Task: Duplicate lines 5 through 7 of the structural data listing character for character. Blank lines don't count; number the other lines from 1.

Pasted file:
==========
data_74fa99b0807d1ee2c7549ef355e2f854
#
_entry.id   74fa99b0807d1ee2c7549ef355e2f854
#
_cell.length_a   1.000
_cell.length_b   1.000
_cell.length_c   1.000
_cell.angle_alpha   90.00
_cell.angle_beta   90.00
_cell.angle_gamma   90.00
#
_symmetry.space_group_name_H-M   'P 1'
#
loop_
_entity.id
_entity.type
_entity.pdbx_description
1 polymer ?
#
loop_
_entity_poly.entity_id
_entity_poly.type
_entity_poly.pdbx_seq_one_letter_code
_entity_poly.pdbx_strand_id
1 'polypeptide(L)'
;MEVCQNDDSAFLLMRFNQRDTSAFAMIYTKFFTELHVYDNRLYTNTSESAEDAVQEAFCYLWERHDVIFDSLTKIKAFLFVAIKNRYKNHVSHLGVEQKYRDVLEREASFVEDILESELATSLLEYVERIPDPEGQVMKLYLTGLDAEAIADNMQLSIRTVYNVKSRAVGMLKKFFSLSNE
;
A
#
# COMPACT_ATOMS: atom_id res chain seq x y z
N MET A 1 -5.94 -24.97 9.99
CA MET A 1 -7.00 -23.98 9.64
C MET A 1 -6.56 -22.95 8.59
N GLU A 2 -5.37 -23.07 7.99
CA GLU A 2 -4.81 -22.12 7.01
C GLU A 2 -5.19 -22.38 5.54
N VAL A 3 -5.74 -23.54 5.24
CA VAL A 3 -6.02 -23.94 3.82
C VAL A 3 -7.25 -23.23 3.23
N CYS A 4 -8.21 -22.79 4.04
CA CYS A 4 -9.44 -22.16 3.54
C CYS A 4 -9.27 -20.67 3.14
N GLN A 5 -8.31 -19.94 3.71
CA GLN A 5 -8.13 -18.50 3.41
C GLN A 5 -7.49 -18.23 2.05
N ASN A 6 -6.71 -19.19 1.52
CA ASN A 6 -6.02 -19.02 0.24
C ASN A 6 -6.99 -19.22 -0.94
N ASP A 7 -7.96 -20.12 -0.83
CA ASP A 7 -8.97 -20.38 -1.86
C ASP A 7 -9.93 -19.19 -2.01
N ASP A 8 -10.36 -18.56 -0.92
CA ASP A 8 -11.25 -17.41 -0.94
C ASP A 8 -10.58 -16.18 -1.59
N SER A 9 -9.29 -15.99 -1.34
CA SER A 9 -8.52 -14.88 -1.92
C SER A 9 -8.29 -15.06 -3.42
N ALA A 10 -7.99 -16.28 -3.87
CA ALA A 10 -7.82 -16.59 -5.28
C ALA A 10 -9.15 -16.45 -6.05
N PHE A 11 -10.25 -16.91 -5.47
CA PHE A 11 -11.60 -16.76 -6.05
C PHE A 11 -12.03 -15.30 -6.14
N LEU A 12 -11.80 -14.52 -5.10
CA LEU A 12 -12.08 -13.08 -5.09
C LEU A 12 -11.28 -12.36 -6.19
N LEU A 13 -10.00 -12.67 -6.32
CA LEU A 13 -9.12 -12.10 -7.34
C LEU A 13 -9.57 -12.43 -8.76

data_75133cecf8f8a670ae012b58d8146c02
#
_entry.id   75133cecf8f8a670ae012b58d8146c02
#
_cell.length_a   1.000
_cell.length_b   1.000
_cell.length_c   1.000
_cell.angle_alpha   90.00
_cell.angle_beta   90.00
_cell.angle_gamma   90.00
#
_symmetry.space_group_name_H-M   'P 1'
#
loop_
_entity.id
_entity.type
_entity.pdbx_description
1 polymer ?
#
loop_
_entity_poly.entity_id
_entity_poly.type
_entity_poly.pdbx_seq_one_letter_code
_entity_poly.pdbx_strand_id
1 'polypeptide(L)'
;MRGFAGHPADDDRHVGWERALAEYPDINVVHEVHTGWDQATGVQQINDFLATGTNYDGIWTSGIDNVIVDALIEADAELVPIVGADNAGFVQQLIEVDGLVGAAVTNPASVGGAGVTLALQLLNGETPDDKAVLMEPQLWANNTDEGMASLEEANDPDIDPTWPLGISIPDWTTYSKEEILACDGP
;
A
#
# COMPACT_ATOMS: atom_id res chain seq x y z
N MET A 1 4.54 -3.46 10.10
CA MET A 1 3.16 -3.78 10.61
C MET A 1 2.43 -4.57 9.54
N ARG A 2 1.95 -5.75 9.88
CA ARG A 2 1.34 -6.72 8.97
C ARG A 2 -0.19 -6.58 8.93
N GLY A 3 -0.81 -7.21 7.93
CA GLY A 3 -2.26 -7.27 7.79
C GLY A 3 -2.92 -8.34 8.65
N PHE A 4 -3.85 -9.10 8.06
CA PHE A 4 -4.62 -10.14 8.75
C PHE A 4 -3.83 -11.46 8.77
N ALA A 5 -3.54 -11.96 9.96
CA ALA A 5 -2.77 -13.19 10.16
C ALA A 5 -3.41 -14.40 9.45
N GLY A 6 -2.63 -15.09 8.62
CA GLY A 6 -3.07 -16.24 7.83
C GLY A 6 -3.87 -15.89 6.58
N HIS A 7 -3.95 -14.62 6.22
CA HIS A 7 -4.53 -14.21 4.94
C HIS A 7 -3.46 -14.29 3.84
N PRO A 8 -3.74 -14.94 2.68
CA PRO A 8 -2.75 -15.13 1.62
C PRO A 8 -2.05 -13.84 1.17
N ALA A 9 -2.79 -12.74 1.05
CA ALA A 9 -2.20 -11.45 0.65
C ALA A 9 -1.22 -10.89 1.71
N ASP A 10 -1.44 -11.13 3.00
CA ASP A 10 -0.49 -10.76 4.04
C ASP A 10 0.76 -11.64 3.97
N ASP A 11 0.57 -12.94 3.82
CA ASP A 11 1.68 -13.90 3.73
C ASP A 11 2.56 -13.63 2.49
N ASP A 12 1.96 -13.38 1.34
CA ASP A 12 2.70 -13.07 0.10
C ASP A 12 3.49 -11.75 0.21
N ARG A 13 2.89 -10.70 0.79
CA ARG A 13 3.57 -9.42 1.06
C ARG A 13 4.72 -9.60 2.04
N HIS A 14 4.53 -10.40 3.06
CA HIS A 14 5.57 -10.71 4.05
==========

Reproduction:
_cell.length_a   1.000
_cell.length_b   1.000
_cell.length_c   1.000